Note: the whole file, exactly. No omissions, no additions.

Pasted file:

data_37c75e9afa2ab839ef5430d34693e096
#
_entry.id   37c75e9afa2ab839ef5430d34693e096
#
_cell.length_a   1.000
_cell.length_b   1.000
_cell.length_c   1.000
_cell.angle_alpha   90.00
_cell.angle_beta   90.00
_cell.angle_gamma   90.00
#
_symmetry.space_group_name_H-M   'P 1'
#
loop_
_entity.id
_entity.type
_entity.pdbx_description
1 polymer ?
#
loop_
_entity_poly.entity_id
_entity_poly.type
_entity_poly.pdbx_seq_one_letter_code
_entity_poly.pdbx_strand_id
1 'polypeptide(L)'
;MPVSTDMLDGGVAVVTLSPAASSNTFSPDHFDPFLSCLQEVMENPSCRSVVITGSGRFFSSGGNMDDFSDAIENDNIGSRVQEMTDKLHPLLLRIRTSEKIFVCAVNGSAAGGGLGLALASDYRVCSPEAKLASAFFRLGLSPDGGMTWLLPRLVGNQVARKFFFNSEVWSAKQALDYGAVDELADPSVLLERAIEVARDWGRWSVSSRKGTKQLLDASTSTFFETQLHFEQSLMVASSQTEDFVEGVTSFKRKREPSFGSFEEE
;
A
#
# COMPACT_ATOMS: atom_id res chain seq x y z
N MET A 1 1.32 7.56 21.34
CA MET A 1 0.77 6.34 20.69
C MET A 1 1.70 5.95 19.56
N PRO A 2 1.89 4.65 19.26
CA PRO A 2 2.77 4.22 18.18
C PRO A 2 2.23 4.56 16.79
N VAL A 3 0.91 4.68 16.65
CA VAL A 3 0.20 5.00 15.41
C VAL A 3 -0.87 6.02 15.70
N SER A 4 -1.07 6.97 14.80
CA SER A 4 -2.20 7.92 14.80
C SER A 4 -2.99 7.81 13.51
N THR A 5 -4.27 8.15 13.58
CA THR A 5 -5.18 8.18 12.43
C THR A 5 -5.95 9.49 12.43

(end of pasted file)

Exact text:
data_37c75e9afa2ab839ef5430d34693e096
#
_entry.id   37c75e9afa2ab839ef5430d34693e096
#
_cell.length_a   1.000
_cell.length_b   1.000
_cell.length_c   1.000
_cell.angle_alpha   90.00
_cell.angle_beta   90.00
_cell.angle_gamma   90.00
#
_symmetry.space_group_name_H-M   'P 1'
#
loop_
_entity.id
_entity.type
_entity.pdbx_description
1 polymer ?
#
loop_
_entity_poly.entity_id
_entity_poly.type
_entity_poly.pdbx_seq_one_letter_code
_entity_poly.pdbx_strand_id
1 'polypeptide(L)'
;MPVSTDMLDGGVAVVTLSPAASSNTFSPDHFDPFLSCLQEVMENPSCRSVVITGSGRFFSSGGNMDDFSDAIENDNIGSRVQEMTDKLHPLLLRIRTSEKIFVCAVNGSAAGGGLGLALASDYRVCSPEAKLASAFFRLGLSPDGGMTWLLPRLVGNQVARKFFFNSEVWSAKQALDYGAVDELADPSVLLERAIEVARDWGRWSVSSRKGTKQLLDASTSTFFETQLHFEQSLMVASSQTEDFVEGVTSFKRKREPSFGSFEEE
;
A
#
# COMPACT_ATOMS: atom_id res chain seq x y z
N MET A 1 1.32 7.56 21.34
CA MET A 1 0.77 6.34 20.69
C MET A 1 1.70 5.95 19.56
N PRO A 2 1.89 4.65 19.26
CA PRO A 2 2.77 4.22 18.18
C PRO A 2 2.23 4.56 16.79
N VAL A 3 0.91 4.68 16.65
CA VAL A 3 0.20 5.00 15.41
C VAL A 3 -0.87 6.02 15.70
N SER A 4 -1.07 6.97 14.80
CA SER A 4 -2.20 7.92 14.80
C SER A 4 -2.99 7.81 13.51
N THR A 5 -4.27 8.15 13.58
CA THR A 5 -5.18 8.18 12.43
C THR A 5 -5.95 9.49 12.43